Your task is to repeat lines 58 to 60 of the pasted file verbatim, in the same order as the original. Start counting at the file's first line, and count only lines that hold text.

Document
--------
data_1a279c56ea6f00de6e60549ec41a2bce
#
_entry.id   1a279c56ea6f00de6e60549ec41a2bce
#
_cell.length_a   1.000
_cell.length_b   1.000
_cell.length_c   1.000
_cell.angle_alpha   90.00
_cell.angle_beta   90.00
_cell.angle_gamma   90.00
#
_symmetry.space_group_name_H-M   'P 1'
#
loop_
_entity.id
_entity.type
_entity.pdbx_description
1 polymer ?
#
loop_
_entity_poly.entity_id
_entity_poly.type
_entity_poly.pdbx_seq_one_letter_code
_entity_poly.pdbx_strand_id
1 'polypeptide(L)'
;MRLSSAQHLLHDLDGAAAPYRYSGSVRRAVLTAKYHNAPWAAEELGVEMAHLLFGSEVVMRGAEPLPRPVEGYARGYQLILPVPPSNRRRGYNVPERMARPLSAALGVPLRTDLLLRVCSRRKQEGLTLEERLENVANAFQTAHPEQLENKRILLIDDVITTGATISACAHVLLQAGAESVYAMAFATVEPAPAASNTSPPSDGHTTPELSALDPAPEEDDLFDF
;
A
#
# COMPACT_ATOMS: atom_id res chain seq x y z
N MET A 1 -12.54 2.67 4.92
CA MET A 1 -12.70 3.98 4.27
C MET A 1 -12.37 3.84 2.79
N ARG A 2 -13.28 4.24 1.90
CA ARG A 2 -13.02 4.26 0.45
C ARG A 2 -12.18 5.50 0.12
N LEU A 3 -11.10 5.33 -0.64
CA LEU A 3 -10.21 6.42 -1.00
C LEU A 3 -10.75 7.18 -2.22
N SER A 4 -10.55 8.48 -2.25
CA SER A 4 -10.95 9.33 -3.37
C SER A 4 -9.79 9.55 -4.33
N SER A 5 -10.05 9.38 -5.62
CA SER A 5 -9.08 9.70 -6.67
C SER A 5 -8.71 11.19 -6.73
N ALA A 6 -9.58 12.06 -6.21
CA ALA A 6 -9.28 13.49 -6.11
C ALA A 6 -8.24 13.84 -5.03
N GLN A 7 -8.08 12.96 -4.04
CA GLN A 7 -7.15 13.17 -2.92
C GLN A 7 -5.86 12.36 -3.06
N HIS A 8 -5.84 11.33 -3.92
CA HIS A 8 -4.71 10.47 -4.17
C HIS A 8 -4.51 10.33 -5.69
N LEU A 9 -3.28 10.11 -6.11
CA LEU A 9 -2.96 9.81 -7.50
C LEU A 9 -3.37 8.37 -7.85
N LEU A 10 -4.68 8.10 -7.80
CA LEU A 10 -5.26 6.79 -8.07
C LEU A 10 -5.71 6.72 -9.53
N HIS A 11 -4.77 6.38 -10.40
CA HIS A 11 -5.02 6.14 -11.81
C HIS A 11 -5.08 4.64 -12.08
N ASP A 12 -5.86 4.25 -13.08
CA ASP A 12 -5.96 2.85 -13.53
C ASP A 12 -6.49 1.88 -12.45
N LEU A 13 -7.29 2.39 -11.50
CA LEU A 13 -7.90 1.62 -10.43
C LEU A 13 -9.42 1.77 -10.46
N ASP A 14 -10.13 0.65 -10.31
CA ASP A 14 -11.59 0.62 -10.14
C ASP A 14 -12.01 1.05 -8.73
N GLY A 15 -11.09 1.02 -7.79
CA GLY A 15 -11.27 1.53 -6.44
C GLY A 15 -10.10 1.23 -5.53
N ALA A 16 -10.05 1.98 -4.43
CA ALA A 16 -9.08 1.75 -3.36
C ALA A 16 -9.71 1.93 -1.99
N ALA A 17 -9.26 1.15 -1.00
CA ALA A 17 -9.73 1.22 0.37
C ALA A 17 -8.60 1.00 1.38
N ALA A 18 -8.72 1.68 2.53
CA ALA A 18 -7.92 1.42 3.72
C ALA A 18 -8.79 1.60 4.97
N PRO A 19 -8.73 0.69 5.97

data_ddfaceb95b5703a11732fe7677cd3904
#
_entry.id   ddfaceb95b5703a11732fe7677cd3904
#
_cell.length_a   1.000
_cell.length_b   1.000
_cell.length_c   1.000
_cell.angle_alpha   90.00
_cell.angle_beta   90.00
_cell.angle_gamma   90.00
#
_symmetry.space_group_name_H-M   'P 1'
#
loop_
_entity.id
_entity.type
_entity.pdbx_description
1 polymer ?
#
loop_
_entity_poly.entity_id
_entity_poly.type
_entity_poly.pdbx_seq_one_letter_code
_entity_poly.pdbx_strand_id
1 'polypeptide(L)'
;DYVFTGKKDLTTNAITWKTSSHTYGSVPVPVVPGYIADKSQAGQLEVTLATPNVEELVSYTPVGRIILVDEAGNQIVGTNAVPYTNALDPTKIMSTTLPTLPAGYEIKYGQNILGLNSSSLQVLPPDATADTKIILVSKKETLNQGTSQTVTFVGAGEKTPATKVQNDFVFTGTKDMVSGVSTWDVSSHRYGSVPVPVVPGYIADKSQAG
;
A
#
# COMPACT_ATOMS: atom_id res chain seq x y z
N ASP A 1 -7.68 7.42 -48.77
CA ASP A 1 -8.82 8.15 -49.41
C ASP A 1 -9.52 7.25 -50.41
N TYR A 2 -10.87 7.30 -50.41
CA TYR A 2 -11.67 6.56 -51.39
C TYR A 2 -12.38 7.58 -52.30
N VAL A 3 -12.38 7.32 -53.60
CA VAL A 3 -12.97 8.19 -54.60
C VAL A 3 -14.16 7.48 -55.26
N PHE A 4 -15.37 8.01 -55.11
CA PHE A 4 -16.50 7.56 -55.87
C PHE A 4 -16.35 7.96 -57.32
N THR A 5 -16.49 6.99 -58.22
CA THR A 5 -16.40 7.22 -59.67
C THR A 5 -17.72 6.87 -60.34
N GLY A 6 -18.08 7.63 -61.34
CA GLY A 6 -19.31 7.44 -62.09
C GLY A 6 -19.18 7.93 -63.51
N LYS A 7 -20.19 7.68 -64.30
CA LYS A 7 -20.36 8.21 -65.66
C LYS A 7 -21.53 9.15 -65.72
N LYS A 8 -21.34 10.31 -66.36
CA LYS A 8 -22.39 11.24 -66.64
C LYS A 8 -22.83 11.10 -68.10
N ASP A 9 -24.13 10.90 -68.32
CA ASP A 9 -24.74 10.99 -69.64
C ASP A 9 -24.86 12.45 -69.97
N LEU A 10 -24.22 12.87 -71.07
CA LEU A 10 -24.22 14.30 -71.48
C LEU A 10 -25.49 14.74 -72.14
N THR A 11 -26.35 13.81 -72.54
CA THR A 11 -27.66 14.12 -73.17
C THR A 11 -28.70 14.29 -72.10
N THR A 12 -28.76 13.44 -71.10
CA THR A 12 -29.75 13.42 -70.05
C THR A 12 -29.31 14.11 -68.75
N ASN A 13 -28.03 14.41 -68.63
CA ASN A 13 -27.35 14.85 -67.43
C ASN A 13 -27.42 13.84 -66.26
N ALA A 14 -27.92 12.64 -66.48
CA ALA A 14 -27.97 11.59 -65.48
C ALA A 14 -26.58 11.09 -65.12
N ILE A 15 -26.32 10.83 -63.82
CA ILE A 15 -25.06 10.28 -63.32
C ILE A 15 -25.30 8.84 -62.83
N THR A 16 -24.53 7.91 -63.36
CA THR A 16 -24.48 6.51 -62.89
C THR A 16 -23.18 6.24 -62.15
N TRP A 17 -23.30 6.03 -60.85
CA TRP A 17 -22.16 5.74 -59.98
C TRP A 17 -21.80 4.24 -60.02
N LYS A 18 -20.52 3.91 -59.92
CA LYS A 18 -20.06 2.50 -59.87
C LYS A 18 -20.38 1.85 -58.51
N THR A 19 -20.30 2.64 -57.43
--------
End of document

N LEU A 10 -4.68 8.10 -7.80
CA LEU A 10 -5.26 6.79 -8.07
C LEU A 10 -5.71 6.72 -9.53